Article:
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By Chris DePew
Nov. 5, 2018
Last season, Alabama broke into the NCAA tournament field despite 15 losses and a losing record in SEC play. What put the Crimson Tide over the top was playing the nation’s third-toughest schedule as measured by RPI. And once again the schedule will pack a punch, although that comes mostly from a loaded SEC slate this time around.
The non-conference campaign has a handful of opportunities for building a tournament resume, but no games guaranteed to grab national attention. Arizona is the biggest name, but the Wildcats lost all five starters and suffered mightily in recruiting in the fallout of the federal probe into agents paying players across the sport. Penn State won the NIT last spring but isn’t a lock to take the next step up in the crowded Big Ten, and Baylor is still another bubble team, albeit one far more dangerous in Waco.
The Tide will be seeking revenge at UCF, which has emerged as a tournament contender out of the American, while a Dec. 30 trip to Stephen F. Austin was a strange last-minute addition seemingly designed to game the ratings indexes by picking up a road win while limiting the risk of an upset.
The key to the non-conference slate may be Northeastern in the first round of the Charleston Classic. The Huskies are preseason favorites in the Colonial and decent resume material themselves, but beating them unlocks a likely NCAA tournament rematch with Virginia Tech in the second round and a final game against either Purdue, Wichita State or Davidson. VT and Purdue in particular offer top 25 games that otherwise aren’t available until conference play.
Conference play begins right at the top of the projected standings with a visit from perennial SEC favorite Kentucky. The Wildcats have their usual crop of hand-selected five-star freshmen, led by point guard Ashton Hagans, but John Calipari’s best teams have been those that had some veteran experience mixed in. P.J. Washington, Quade Green and Nick Richards are all back from last year’s Sweet 16 squad, and Reid Travis is a graduate transfer who was an All-Pac-12 forward at Stanford last season.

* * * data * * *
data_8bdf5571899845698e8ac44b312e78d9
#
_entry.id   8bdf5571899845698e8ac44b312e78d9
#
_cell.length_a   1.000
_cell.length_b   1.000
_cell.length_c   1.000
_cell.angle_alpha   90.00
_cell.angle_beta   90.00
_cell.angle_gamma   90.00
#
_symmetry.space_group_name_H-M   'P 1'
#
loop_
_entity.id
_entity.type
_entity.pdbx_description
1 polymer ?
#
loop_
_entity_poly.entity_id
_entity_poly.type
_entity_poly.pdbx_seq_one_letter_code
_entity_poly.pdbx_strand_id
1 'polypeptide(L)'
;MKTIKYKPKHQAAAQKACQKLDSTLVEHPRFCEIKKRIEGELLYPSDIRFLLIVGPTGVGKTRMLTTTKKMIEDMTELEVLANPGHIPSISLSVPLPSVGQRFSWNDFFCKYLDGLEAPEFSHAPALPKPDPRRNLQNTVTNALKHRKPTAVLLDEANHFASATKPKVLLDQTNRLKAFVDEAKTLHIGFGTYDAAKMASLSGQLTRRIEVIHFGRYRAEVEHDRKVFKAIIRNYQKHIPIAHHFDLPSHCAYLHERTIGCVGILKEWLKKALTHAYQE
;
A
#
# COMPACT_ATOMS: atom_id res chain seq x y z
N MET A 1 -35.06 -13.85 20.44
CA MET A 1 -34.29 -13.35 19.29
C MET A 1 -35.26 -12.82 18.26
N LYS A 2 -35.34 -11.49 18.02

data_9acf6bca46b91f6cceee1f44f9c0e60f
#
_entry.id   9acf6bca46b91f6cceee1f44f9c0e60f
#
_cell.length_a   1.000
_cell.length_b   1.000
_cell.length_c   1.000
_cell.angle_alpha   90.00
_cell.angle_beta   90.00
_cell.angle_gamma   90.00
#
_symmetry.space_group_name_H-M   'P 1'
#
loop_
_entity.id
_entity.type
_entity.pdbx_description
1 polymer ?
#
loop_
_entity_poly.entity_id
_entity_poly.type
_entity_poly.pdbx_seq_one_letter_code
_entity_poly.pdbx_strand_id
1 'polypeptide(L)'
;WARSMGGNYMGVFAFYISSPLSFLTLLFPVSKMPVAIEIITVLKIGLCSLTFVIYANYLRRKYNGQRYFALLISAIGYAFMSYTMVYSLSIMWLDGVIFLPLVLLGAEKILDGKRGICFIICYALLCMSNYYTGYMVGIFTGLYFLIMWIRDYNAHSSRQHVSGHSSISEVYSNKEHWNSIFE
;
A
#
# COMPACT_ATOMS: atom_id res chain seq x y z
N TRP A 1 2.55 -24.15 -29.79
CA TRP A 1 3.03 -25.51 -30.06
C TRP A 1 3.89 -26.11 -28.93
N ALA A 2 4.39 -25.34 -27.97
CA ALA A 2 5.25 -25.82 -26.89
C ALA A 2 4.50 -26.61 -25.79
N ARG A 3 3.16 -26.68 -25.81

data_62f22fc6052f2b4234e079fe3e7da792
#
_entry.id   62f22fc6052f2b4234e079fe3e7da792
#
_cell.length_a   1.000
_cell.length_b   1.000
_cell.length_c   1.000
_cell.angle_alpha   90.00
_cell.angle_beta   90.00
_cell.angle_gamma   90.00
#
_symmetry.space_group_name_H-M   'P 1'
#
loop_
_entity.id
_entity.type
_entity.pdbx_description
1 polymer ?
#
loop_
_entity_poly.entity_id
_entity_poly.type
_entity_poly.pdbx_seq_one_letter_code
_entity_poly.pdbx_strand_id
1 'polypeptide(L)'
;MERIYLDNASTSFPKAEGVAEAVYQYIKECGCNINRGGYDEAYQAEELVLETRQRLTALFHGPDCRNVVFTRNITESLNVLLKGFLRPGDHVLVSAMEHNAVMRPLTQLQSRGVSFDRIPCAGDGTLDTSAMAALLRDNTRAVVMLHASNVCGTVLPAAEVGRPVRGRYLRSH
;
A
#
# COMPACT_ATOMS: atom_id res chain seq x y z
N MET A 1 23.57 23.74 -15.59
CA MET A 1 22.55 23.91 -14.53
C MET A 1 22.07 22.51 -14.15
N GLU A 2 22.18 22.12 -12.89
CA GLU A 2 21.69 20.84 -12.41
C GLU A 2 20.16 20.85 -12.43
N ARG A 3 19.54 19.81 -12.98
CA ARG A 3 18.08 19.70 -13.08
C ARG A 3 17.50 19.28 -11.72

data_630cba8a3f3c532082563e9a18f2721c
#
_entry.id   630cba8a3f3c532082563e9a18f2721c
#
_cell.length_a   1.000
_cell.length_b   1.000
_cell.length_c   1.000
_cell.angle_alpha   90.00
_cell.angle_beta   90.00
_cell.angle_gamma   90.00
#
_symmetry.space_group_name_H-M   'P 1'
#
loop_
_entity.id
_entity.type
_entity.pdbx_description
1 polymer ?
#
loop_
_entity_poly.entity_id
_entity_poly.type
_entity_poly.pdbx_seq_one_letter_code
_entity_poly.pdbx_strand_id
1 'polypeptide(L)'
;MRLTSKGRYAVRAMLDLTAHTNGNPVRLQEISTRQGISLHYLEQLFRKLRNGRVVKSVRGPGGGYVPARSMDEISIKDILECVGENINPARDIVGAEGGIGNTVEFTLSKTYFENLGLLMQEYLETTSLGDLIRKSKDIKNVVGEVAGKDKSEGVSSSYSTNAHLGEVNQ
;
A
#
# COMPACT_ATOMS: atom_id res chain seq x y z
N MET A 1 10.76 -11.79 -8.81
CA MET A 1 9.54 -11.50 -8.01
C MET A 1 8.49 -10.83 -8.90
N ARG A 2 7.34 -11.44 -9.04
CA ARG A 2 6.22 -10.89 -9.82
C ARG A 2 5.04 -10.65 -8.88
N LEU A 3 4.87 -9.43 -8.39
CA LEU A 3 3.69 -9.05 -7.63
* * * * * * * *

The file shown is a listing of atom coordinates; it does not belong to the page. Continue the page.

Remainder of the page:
Basketball is Back!
Thursday: Where does Alabama really stand entering a transition year?
Friday: Tide looks to thrive with old-school roster built from inside out
TODAY: A closer look at the schedule and what’s in store for the SEC
Tuesday: Preview and postgame wrapup from the season opener vs. Southern
Auburn and Tennessee shocked the league as co-champions last winter, and both are consensus top 20 teams this time around. The Tigers not only return the bulk of last years team but welcome back Austin Wiley and Danjel Purifoy, who were exiled for a season after being named in the FBI probe. If those two play as well as they did two seasons ago without disrupting team chemistry, Auburn is a legitimate Final Four contender.
Tennessee returns virtually intact and is led by the returning SEC player of the year (Grant Williams) and coach Rick Barnes, who has done the best on-court coaching job in the league since arriving on Rocky Top. But the Vols still have no proven size beyond 6-foot-11 Kyle Alexander and Barnes’ ability to get his guys to overachieve may not be enough to avoid a step back in a league that grows more talented every year.